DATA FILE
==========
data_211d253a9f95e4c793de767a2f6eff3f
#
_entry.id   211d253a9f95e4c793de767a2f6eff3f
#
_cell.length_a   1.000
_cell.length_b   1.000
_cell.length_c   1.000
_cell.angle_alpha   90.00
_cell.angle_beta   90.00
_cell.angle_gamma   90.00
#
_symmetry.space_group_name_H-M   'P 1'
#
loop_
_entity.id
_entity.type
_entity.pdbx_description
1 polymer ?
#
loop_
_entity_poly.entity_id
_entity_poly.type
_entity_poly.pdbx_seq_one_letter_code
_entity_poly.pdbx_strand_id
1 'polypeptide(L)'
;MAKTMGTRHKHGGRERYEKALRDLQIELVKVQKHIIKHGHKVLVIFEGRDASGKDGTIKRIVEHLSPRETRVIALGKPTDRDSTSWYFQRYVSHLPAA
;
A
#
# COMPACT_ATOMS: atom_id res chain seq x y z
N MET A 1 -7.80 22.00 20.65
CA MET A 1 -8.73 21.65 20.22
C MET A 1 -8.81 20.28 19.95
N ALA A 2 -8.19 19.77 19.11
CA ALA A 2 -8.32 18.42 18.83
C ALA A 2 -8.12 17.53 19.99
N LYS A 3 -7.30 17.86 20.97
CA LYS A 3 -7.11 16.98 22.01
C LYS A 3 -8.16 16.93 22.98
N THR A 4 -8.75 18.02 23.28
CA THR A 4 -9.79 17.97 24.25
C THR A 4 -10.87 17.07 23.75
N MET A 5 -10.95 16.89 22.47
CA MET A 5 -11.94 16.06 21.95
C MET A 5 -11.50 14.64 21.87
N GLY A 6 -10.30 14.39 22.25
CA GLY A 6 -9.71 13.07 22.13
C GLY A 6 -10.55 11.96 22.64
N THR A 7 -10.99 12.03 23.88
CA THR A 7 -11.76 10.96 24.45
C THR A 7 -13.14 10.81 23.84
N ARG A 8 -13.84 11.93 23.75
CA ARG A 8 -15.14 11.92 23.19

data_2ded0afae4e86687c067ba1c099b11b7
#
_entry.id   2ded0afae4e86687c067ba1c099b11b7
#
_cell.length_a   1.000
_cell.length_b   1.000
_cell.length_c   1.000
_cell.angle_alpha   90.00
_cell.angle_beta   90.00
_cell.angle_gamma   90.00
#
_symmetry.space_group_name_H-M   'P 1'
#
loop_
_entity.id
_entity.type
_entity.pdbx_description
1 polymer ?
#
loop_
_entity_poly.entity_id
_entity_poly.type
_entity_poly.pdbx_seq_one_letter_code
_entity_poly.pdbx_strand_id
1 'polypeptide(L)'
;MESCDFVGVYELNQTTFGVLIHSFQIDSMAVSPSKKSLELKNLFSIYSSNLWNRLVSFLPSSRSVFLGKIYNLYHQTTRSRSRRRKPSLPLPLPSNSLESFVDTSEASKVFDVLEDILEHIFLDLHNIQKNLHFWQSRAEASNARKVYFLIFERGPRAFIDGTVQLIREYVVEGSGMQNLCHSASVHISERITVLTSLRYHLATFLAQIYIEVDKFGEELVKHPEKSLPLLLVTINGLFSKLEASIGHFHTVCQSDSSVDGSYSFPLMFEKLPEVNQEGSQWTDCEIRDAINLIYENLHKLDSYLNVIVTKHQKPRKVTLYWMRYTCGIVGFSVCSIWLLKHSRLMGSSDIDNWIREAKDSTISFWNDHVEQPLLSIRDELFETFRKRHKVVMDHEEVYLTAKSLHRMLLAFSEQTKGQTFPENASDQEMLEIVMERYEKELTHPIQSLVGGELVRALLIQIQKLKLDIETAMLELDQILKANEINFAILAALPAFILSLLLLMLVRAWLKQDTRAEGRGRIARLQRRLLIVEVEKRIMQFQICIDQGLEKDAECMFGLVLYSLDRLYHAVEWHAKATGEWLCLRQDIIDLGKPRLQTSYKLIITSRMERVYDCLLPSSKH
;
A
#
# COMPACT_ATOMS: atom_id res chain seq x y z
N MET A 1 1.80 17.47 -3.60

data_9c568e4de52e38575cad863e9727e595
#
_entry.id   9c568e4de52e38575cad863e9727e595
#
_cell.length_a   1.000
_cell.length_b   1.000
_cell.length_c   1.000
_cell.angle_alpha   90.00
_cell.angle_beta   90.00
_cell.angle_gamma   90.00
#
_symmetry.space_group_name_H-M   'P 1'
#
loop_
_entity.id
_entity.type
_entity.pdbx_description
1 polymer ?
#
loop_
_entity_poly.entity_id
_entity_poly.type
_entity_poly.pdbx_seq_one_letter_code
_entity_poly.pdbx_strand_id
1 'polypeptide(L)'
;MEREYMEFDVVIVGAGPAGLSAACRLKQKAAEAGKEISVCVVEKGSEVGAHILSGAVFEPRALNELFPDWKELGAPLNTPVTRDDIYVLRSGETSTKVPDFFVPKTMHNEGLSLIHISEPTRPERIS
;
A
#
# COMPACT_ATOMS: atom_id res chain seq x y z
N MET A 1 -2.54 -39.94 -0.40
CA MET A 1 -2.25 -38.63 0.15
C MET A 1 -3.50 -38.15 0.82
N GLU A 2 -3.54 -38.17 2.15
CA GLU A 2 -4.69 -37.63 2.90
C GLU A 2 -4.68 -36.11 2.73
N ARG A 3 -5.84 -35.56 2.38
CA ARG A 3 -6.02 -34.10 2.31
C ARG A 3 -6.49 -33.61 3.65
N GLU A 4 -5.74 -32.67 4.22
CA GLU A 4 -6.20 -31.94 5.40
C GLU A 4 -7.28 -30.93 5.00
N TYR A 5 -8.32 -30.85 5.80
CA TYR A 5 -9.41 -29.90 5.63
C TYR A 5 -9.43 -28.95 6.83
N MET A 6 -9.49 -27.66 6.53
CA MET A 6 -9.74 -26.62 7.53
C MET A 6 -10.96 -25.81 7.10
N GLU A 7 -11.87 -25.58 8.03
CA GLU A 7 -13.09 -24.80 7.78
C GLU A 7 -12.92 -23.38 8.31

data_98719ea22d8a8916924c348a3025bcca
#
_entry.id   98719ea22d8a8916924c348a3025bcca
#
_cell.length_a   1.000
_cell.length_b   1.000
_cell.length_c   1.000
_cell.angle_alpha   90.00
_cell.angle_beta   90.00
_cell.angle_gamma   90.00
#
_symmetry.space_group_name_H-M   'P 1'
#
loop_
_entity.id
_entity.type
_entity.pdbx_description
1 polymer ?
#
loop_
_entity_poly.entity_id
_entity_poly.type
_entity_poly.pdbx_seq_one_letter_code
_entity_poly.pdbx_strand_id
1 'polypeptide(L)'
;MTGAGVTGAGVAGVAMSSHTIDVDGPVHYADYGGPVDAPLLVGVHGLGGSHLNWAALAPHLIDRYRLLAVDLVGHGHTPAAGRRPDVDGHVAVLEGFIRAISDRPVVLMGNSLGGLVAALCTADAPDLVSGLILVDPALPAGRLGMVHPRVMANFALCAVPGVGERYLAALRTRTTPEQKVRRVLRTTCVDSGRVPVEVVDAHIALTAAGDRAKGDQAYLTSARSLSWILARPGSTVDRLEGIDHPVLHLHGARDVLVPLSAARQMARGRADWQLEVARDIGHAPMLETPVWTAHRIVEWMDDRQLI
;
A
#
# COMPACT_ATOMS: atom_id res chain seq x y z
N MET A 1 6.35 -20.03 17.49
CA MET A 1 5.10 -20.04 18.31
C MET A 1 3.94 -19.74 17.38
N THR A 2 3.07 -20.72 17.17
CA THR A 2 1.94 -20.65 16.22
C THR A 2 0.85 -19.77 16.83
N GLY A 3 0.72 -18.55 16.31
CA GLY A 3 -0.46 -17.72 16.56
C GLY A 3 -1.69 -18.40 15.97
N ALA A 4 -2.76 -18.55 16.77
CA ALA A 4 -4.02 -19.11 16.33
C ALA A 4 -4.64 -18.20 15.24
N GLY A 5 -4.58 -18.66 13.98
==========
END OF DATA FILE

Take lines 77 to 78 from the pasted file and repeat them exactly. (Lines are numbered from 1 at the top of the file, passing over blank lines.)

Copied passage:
_entity_poly.pdbx_strand_id
1 'polypeptide(L)'